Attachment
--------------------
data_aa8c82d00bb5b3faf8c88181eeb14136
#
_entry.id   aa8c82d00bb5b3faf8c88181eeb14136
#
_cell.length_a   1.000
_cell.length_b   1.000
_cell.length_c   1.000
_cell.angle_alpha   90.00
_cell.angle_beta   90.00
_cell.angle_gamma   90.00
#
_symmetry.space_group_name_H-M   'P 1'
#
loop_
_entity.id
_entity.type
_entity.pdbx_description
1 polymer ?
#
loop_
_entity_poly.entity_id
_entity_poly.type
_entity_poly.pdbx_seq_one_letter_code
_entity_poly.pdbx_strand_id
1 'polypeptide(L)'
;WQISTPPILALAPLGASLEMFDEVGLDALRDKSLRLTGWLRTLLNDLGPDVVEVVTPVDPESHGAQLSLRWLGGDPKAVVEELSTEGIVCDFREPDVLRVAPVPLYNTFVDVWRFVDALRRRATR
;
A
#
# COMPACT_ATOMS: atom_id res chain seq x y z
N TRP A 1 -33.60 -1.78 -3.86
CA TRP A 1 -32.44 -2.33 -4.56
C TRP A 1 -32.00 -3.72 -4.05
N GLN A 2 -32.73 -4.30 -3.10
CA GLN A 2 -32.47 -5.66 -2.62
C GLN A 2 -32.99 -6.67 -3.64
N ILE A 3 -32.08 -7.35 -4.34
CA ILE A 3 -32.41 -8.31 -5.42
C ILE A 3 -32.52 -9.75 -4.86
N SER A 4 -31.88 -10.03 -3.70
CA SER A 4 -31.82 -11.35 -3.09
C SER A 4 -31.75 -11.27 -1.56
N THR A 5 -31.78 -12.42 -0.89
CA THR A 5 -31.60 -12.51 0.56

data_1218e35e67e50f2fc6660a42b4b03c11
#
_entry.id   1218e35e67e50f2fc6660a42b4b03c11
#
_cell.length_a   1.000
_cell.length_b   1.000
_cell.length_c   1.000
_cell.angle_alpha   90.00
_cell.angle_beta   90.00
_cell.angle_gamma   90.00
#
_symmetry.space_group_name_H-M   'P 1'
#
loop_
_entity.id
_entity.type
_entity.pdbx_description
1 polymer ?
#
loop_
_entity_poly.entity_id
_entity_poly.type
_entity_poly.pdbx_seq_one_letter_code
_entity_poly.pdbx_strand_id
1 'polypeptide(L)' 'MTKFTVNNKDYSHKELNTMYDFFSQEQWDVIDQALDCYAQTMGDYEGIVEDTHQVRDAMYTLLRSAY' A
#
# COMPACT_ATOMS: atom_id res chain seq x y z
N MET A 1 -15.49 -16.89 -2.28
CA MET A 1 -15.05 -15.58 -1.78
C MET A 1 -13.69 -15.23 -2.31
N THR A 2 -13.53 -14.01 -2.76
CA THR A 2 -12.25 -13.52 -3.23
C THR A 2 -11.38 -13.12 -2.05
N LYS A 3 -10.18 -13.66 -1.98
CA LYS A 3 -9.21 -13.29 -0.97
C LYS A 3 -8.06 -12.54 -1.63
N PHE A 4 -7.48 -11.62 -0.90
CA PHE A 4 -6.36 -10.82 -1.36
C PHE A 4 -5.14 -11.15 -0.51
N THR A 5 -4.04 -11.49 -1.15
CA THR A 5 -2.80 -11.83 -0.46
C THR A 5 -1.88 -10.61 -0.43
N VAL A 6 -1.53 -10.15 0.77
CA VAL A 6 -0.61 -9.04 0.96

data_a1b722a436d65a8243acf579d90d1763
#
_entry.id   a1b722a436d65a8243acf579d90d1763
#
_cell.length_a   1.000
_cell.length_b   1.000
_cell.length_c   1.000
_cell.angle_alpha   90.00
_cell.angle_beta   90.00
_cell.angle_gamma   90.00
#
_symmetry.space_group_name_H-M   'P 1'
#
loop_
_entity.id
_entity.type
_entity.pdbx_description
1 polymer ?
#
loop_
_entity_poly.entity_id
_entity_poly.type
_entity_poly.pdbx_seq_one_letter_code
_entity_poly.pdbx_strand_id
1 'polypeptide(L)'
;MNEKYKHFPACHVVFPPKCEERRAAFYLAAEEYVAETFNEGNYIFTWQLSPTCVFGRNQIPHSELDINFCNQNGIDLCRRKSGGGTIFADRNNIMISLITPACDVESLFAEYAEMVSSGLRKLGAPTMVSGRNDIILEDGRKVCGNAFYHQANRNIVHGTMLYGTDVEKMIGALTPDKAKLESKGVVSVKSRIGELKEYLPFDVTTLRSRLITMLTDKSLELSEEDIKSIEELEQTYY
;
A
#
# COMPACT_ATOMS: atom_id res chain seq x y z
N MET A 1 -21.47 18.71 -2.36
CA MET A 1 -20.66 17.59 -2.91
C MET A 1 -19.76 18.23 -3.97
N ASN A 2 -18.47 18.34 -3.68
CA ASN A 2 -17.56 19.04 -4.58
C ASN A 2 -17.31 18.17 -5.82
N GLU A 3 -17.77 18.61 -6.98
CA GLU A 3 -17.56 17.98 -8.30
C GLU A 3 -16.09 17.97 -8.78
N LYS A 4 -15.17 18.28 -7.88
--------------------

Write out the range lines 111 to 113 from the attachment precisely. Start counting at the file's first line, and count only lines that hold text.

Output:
_entity_poly.pdbx_seq_one_letter_code
_entity_poly.pdbx_strand_id
1 'polypeptide(L)'